Blog and Updates
Media Release: Crown-First Nations Summit
There were two visions for the Crown-First Nations relationship at the summit meeting yesterday in Ottawa: assimilation and reconciliation.
And there was one over-riding concern: trust.
From Prime Minister Stephen Harper and Minister of Aboriginal Affairs and Northern Development John Duncan, we heard self-congratulation for the Conservative record over the past six years and a desire to implement incremental change under the framework of the Indian Act. Their suggested changes include privatization of reserve lands and legislation that, rather than supporting self-government, imposes provincial rules on reserves.
As Regional Chief Jody Wilson-Raybould eloquently rebutted, such changes are unilaterally imposed, emphasize individual rights and continue the colonialist, racist regime established in the 1876 Indian Act. For so long as the Indian Act governs, the policy of assimilation will not change.
As anyone paying attention to the diminishing quality of life on many reserves knows, the Conservatives have nothing to be proud of in their record. That does not build trust.
From National Chief Shawn Atleo, we heard a desire to reset the existing dynamic, with a return to the original nation-to-nation relationship embedded in the treaties, the Royal Proclamation of 1763, Section 35 of the Constitution Act of 1982 and the United Nations Declaration on the Rights of Indigenous Peoples. These are the source documents of reconciliation.
And as my friend Ovide Mercredi’s speech on behalf of the treaties pointed out, the answer is not to be found with incrementalism, it is about honouring promises long-since broken. It is about rebuilding trust.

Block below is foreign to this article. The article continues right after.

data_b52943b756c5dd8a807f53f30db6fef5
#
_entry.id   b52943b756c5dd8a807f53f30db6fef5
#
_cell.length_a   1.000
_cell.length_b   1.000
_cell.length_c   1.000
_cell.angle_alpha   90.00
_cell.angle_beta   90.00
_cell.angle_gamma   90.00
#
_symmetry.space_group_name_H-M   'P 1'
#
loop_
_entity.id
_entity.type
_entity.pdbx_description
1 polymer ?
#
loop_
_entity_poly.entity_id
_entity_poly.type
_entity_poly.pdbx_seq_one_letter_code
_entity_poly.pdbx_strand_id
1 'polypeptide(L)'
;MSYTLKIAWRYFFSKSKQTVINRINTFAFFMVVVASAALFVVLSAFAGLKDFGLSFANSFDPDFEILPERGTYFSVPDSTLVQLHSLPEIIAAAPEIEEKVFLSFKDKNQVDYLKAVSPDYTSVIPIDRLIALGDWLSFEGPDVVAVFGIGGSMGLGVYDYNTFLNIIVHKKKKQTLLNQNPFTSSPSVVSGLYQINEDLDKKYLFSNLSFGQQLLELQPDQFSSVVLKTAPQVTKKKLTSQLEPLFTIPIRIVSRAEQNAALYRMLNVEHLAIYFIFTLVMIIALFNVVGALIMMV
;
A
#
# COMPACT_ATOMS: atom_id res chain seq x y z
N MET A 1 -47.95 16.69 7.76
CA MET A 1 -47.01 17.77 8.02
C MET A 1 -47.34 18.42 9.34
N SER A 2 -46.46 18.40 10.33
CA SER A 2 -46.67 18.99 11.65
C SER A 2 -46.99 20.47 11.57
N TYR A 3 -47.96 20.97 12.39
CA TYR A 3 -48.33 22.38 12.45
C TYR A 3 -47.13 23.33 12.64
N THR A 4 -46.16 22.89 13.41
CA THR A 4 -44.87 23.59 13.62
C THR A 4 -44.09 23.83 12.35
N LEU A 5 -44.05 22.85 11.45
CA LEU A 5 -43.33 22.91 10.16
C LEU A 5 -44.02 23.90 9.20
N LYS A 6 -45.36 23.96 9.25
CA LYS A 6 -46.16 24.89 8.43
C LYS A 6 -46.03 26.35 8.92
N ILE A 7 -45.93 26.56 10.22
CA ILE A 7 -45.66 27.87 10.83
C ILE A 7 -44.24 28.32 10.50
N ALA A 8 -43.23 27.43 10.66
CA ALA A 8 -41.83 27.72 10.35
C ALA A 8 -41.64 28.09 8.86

While the Prime Minister says he has endorsed the UN Declaration, his accompanying language claims, wrongly, that it has no legal force and effect in Canada. Such an assertion fatally undermines the endorsement. That does not build trust.
The continued imposition of a Conservative legislative agenda that can only result in the assimilation of first peoples does not build trust.
The Penner Report in 1983, the report of the Royal Commission on Aboriginal Peoples in 1996, and the repeated words of First Nations citizens and leaders year after year have pointed the same way forward. There must be empowerment of First Nations and an end to interfering control from distant bureaucrats. As Chief Wilson-Raybould said, we are not wards of the state. Only in rejection of paternalism can we move toward reconciliation.
The Prime Minister is right about one thing. There must be concrete action, and that is the basis upon which this federal government will be judged.
There must be mutual agreement toward a better future and that means collaborative legislation, self-government agreements, and honouring the treaties.
There must be a sharing of the wealth of resource development on traditional territories and that means resource revenue sharing on a government-to-government basis, not a passing of responsibility to private interests.
There must be an abiding attention to protecting our fragile environment and its impact on the health and livelihoods of the people who live on the land.
There must be respect for the legal and historical rights of First Nations, just as First Nations continue to respect the rights of all Canadians.